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California Supreme Court axes ballot measure that would make it harder to raise taxes

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The California Supreme Court on Thursday sided with Gov. Gavin Newsom and removed a measure from the November ballot that would have made it harder to raise taxes, saying the change would have upended the way government works.

The measure would have required voters to approve any tax increase passed by the state Legislature. It also would have required all local tax increases to be approved by two-thirds of voters instead of a simple majority vote.

The biggest impact, however, was that the measure threatened to retroactively reverse most tax increases approved since Jan. 1, 2022. Local governments warned they would have lost billions of dollars in revenue that had previously been approved by voters. It would have also threatened a tax increase on guns and ammunition that lawmakers approved last year to pay for various gun safety programs and school safety improvements.

"The Supreme Court's decision to take this dangerous initiative off the ballot avoids a host of catastrophic impacts, protecting billions of dollars for schools, access to reproductive health care, gun safety laws that keep students safe in classrooms, and paid family leave," said Jonathan Underland, spokesperson for the campaign that opposed the initiative.

Supporters of the measure called the ruling "the greatest threat to democracy California has faced in recent memory," noting the measure followed the rules to qualify for the ballot by securing enough signatures from the public before the deadline.

"The governor has cynically terminated Californians' rights to engage in direct democracy despite his many claims that he is a defender of individual rights and democracy," the Taxpayer Protection and Government Accountability Act campaign said in a news release.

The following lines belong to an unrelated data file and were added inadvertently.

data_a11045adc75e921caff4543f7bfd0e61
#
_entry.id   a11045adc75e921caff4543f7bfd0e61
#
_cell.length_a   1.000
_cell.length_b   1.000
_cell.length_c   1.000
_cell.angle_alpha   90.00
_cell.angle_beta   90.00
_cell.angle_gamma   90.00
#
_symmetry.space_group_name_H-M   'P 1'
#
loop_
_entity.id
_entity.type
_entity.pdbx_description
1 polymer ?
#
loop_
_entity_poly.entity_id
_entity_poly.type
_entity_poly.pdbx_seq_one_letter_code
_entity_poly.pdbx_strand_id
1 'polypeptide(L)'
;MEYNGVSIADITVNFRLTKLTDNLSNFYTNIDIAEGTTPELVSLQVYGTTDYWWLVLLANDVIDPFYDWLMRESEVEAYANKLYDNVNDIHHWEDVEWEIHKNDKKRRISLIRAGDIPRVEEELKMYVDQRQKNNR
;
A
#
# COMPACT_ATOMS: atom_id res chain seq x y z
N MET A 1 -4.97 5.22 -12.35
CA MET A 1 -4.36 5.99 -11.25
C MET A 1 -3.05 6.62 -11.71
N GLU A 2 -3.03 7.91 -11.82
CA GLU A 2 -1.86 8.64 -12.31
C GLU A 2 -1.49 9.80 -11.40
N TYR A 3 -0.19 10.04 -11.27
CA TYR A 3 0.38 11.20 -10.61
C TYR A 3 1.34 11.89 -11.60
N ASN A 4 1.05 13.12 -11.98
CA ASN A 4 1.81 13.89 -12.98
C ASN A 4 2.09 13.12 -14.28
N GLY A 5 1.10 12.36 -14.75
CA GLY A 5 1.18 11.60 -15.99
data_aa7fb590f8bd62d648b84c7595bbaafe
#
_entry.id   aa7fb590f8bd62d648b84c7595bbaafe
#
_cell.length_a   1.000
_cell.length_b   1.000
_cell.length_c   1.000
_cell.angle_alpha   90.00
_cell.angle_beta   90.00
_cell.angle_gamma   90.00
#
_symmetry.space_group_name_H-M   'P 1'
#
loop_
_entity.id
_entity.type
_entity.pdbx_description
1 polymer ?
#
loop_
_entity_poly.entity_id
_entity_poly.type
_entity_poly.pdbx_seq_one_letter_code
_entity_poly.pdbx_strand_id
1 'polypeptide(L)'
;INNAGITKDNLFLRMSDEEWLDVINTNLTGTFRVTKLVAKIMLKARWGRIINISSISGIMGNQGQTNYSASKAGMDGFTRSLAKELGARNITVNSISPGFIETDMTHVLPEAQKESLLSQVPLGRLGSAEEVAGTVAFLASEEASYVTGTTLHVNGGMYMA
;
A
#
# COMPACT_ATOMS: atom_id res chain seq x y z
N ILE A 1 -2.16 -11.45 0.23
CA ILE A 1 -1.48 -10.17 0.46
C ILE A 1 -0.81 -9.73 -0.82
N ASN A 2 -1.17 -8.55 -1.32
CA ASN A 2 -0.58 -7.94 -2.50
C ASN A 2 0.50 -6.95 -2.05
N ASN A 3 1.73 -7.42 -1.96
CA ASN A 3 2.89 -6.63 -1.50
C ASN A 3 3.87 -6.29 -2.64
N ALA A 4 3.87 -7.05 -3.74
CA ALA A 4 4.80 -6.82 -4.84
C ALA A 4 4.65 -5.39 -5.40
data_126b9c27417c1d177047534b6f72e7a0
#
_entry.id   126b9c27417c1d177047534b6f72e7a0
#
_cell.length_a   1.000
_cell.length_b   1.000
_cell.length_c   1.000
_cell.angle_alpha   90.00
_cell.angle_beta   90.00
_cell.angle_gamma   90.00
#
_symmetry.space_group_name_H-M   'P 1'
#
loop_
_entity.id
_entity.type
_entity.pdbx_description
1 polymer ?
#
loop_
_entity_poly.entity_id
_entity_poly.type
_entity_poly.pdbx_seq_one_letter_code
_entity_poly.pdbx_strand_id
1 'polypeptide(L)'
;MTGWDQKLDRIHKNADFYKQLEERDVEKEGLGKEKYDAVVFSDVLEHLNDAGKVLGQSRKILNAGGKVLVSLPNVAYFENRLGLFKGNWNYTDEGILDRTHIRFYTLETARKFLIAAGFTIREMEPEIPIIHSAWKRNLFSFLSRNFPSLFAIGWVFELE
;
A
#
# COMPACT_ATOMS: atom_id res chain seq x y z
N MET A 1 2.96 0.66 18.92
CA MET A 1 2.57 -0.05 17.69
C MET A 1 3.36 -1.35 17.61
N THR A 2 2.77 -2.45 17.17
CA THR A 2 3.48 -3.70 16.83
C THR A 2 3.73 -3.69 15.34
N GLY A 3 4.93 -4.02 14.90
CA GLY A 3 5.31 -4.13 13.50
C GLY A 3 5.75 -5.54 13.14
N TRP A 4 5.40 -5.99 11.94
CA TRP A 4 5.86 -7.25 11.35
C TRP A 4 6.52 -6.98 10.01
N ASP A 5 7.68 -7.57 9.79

The ballot initiative posed a tricky political question for Newsom, a Democrat now in his second term who is a potential candidate for president. He has opposed many tax increases, and campaigned against new taxes for the rich. But he has also been willing to temporarily increase business taxes to balance the state's budget, something he's proposing to do again this year.

Republicans on Thursday cast Newsom as "greedy," arguing his successful attempt to block the measure will continue to make things more expensive in California, which has one of the highest tax burdens in the country according to the Tax Foundation and other groups.

"The California Democrat machine's love affair with new taxes to pay for their ludicrous policies keep costing Californians their hard-earned money, and Newsom just made it that much easier to take even more," said Jessica Millan Patterson, chairwoman of the California Republican Party.

Newsom has argued he can oppose both new taxes and ballot measures he says would hamstring state and local governments from raising taxes in a time of crisis.

Removing a measure from the ballot before an election is rare, but not unprecedented in California. In 1999, the court removed one that would have cut lawmakers' salaries and removed their authority to set boundaries for legislative districts. The court removed that measure from the ballot because it included more than one subject.

In this case, the court ruled unanimously that the ballot measure was illegal because it would revise rather than amend the state Constitution. The court said while voters have the right to impose these new rules on raising taxes, they cannot do it via a ballot initiative because it "would substantially alter our basic plan of government."

Revising the Constitution would be more difficult, first requiring voters to approve the calling of a constitutional convention to consider the change.

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